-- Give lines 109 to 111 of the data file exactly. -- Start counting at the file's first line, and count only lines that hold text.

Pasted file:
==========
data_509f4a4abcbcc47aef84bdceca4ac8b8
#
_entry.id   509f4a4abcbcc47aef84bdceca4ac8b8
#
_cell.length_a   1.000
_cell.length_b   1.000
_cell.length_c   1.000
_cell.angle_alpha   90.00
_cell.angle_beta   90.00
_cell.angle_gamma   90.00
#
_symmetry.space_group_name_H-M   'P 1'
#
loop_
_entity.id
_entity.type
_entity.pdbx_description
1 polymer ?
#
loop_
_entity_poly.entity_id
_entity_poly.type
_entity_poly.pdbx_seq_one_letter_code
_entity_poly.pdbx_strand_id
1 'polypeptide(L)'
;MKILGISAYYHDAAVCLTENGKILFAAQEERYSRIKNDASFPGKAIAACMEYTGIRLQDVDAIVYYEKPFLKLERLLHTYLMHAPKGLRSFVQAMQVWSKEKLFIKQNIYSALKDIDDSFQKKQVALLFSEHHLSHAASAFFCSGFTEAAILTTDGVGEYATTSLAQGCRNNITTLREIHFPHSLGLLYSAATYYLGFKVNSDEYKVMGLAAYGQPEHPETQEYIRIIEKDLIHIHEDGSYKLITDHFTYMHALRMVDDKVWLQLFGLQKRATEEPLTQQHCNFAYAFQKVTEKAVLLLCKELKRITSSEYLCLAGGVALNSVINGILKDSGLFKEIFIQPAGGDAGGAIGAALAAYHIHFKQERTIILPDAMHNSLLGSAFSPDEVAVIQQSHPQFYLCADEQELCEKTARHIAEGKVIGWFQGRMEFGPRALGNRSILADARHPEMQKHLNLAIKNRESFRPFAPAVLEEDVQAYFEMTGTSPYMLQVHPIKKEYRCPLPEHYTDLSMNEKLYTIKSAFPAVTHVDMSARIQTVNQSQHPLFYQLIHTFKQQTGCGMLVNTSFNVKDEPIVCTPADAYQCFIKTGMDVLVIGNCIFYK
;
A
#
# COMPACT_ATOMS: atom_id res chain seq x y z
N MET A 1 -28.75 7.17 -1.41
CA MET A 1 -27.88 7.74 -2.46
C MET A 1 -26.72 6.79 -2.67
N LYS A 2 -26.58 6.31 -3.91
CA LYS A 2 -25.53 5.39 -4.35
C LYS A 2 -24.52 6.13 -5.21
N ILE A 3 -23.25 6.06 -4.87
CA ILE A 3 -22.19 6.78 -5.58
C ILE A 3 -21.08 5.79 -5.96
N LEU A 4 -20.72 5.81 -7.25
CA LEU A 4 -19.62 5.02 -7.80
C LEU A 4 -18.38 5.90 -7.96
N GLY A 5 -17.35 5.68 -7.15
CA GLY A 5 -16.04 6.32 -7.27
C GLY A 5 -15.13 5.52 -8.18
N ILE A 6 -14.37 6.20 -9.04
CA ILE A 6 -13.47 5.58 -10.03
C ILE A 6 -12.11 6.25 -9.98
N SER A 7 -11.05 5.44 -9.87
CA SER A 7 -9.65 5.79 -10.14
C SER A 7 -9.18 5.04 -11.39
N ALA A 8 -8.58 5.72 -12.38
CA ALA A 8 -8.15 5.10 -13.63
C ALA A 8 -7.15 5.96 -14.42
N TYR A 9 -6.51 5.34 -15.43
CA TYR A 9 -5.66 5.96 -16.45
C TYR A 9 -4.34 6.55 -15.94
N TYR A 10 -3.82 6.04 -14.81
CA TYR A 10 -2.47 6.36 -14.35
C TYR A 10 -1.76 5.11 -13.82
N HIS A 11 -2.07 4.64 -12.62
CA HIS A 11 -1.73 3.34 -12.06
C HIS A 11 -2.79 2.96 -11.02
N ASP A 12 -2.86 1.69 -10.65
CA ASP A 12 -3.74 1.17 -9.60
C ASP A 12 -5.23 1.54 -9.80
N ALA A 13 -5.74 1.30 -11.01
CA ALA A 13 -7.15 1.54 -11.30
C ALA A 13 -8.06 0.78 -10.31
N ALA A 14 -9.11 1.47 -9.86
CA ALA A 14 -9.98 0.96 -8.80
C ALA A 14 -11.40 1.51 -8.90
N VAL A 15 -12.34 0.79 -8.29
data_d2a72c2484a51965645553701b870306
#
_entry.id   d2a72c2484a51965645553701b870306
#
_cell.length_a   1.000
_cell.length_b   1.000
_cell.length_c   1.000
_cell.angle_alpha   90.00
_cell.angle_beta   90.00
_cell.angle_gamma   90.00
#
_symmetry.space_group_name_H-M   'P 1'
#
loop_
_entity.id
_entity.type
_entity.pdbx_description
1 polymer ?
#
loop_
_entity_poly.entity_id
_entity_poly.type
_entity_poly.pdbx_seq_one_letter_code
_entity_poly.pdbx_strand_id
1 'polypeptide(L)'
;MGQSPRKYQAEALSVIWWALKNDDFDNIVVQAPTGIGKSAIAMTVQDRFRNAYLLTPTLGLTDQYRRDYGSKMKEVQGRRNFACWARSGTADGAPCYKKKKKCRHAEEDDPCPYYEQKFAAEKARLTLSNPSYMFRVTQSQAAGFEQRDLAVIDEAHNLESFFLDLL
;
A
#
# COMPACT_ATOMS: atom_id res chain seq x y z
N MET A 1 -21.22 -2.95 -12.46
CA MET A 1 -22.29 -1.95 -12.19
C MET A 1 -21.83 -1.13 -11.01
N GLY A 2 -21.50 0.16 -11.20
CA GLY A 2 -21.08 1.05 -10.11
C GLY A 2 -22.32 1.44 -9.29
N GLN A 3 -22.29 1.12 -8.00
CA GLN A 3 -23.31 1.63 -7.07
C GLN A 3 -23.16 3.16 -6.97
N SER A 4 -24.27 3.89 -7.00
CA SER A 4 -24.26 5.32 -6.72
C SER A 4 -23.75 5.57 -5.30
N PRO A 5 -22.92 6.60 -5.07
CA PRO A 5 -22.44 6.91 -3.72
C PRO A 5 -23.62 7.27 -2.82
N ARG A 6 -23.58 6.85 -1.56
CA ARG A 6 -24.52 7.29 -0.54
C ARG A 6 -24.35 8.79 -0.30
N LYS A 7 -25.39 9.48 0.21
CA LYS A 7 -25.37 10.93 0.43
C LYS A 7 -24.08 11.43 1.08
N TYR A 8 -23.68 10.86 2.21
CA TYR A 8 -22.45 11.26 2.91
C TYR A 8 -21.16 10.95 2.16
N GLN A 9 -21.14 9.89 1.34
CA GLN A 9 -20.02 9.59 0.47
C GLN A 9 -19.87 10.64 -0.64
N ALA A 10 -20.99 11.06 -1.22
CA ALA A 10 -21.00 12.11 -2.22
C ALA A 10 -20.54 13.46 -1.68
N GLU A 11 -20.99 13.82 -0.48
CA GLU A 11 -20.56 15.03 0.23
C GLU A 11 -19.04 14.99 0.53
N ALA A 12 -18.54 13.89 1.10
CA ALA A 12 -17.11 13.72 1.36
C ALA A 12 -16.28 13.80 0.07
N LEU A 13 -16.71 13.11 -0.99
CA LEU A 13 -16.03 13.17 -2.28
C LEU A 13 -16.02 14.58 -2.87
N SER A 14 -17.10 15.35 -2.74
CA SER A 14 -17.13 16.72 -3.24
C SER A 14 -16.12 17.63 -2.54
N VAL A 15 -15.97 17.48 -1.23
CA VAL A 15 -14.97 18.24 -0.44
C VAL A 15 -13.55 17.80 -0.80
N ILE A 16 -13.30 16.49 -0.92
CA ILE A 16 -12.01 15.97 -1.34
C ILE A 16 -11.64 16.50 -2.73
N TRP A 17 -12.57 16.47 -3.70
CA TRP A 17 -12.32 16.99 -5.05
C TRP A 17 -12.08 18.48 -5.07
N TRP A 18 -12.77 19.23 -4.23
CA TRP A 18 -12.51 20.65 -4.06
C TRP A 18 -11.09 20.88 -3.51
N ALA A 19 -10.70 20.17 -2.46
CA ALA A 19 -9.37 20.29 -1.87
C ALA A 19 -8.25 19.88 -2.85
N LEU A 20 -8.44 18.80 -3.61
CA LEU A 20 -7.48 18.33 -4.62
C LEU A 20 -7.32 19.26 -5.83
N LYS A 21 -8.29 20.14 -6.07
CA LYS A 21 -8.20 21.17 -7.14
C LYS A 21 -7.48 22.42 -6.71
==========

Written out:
C GLY A 2 -22.32 1.44 -9.29
N GLN A 3 -22.29 1.12 -8.00
CA GLN A 3 -23.31 1.63 -7.07